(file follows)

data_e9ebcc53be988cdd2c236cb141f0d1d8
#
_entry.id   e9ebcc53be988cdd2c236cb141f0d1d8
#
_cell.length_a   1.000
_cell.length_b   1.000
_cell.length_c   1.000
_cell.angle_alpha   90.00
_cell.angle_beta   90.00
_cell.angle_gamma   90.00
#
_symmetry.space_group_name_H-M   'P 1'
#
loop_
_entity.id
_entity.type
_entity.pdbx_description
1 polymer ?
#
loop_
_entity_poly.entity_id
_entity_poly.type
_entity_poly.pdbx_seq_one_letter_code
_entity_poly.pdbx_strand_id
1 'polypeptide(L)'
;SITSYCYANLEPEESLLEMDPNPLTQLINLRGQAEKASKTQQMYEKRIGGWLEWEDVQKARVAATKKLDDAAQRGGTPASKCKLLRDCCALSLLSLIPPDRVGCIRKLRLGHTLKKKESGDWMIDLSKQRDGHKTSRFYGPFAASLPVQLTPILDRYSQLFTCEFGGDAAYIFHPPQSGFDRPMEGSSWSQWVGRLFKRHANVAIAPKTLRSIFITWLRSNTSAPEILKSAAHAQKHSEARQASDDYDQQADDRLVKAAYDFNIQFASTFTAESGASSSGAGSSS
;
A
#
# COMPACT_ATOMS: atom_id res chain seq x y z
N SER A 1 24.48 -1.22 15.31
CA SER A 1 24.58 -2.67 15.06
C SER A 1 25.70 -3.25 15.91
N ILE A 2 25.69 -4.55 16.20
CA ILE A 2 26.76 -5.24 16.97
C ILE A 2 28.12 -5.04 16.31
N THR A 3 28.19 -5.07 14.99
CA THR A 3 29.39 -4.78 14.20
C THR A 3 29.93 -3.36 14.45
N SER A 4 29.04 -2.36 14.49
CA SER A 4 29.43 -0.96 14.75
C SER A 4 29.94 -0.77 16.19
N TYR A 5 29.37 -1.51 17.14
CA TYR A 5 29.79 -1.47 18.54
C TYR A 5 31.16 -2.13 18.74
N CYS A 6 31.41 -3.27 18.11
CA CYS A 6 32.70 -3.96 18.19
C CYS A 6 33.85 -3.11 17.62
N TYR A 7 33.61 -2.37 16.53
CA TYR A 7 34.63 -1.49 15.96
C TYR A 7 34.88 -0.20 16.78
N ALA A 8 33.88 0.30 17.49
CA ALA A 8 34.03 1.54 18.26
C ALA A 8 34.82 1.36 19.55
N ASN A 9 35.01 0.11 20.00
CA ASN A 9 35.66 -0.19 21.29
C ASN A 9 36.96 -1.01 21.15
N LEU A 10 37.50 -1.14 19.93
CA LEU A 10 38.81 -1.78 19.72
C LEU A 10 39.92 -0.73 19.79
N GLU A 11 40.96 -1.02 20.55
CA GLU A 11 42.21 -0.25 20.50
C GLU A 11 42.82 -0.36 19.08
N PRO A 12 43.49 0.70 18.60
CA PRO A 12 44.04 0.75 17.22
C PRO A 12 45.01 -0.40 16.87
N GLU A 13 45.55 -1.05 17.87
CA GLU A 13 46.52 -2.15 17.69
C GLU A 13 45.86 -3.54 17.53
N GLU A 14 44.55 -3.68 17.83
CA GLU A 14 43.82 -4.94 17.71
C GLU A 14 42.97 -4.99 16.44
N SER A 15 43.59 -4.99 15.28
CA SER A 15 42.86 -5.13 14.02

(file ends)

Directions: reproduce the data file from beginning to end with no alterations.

data_e9ebcc53be988cdd2c236cb141f0d1d8
#
_entry.id   e9ebcc53be988cdd2c236cb141f0d1d8
#
_cell.length_a   1.000
_cell.length_b   1.000
_cell.length_c   1.000
_cell.angle_alpha   90.00
_cell.angle_beta   90.00
_cell.angle_gamma   90.00
#
_symmetry.space_group_name_H-M   'P 1'
#
loop_
_entity.id
_entity.type
_entity.pdbx_description
1 polymer ?
#
loop_
_entity_poly.entity_id
_entity_poly.type
_entity_poly.pdbx_seq_one_letter_code
_entity_poly.pdbx_strand_id
1 'polypeptide(L)'
;SITSYCYANLEPEESLLEMDPNPLTQLINLRGQAEKASKTQQMYEKRIGGWLEWEDVQKARVAATKKLDDAAQRGGTPASKCKLLRDCCALSLLSLIPPDRVGCIRKLRLGHTLKKKESGDWMIDLSKQRDGHKTSRFYGPFAASLPVQLTPILDRYSQLFTCEFGGDAAYIFHPPQSGFDRPMEGSSWSQWVGRLFKRHANVAIAPKTLRSIFITWLRSNTSAPEILKSAAHAQKHSEARQASDDYDQQADDRLVKAAYDFNIQFASTFTAESGASSSGAGSSS
;
A
#
# COMPACT_ATOMS: atom_id res chain seq x y z
N SER A 1 24.48 -1.22 15.31
CA SER A 1 24.58 -2.67 15.06
C SER A 1 25.70 -3.25 15.91
N ILE A 2 25.69 -4.55 16.20
CA ILE A 2 26.76 -5.24 16.97
C ILE A 2 28.12 -5.04 16.31
N THR A 3 28.19 -5.07 14.99
CA THR A 3 29.39 -4.78 14.20
C THR A 3 29.93 -3.36 14.45
N SER A 4 29.04 -2.36 14.49
CA SER A 4 29.43 -0.96 14.75
C SER A 4 29.94 -0.77 16.19
N TYR A 5 29.37 -1.51 17.14
CA TYR A 5 29.79 -1.47 18.54
C TYR A 5 31.16 -2.13 18.74
N CYS A 6 31.41 -3.27 18.11
CA CYS A 6 32.70 -3.96 18.19
C CYS A 6 33.85 -3.11 17.62
N TYR A 7 33.61 -2.37 16.53
CA TYR A 7 34.63 -1.49 15.96
C TYR A 7 34.88 -0.20 16.78
N ALA A 8 33.88 0.30 17.49
CA ALA A 8 34.03 1.54 18.26
C ALA A 8 34.82 1.36 19.55
N ASN A 9 35.01 0.11 20.00
CA ASN A 9 35.66 -0.19 21.29
C ASN A 9 36.96 -1.01 21.15
N LEU A 10 37.50 -1.14 19.93
CA LEU A 10 38.81 -1.78 19.72
C LEU A 10 39.92 -0.73 19.79
N GLU A 11 40.96 -1.02 20.55
CA GLU A 11 42.21 -0.25 20.50
C GLU A 11 42.82 -0.36 19.08
N PRO A 12 43.49 0.70 18.60
CA PRO A 12 44.04 0.75 17.22
C PRO A 12 45.01 -0.40 16.87
N GLU A 13 45.55 -1.05 17.87
CA GLU A 13 46.52 -2.15 17.69
C GLU A 13 45.86 -3.54 17.53
N GLU A 14 44.55 -3.68 17.83
CA GLU A 14 43.82 -4.94 17.71
C GLU A 14 42.97 -4.99 16.44
N SER A 15 43.59 -4.99 15.28
CA SER A 15 42.86 -5.13 14.02